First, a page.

Born to be Sold: Start-ups as Products and New Territorial Life Cycles of Industrialization
Date de parution
European Planning Studies, Taylor & Francis, 2014/23/10/1953-1974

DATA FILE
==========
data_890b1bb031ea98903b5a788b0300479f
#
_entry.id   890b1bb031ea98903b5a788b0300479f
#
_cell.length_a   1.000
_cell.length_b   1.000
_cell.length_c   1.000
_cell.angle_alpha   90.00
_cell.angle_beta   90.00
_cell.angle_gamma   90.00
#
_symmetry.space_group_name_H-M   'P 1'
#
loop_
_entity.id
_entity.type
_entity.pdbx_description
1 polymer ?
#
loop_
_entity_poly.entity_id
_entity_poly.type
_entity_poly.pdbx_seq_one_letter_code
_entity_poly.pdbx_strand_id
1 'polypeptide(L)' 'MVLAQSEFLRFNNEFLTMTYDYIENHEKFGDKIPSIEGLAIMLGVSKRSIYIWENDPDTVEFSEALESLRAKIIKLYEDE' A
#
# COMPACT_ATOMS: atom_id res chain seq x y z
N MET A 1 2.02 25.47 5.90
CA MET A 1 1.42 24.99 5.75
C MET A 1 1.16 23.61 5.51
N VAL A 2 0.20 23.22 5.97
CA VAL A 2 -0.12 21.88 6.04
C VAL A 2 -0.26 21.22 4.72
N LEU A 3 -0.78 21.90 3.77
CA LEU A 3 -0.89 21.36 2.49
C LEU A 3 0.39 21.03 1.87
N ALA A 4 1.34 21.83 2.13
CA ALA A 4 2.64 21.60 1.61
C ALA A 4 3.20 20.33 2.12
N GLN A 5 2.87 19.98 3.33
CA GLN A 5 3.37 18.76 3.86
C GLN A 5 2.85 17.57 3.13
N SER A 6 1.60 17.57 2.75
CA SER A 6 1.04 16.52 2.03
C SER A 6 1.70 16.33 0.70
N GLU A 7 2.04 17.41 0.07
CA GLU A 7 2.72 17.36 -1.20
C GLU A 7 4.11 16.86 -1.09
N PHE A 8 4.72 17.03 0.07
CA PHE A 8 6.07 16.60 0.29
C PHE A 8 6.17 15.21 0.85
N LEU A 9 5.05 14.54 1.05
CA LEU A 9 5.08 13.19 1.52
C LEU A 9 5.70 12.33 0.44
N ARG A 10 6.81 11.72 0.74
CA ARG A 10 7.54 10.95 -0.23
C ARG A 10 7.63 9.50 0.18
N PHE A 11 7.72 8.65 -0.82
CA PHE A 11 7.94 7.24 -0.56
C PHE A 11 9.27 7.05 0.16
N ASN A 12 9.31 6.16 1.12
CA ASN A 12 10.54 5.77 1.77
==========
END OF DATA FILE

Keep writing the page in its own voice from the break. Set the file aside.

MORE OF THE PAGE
Territorial innovation models and policy practices traditionally tend to associate the emergence, resurgence and growth of start-ups with the development of local industries, either as industrial pioneers or as innovative spinoffs embedded in a regional production system. This approach is in line with a “life cycle” pattern of innovation and of industrialization marked by sequential waves of growth and decline, by technological renewal and by sectorial transitions. In a knowledge and financial economy characterized by combinatorial knowledge dynamics, by even shorter project-based innovations and by global financial and production networks, this approach is called into question. Through the case of Swiss medical technologies (Medtech), this paper highlights how local medtech start-ups' evolution is shaped, from its early phase on, by the corporate venture strategies of multinational companies. While the economic potential of start-ups was traditionally perceived in a longer run, they seem to be more often “born to be sold” today. New research avenues and policy issues are finally derived from this particular case to address territorial innovation and competitiveness in the future.
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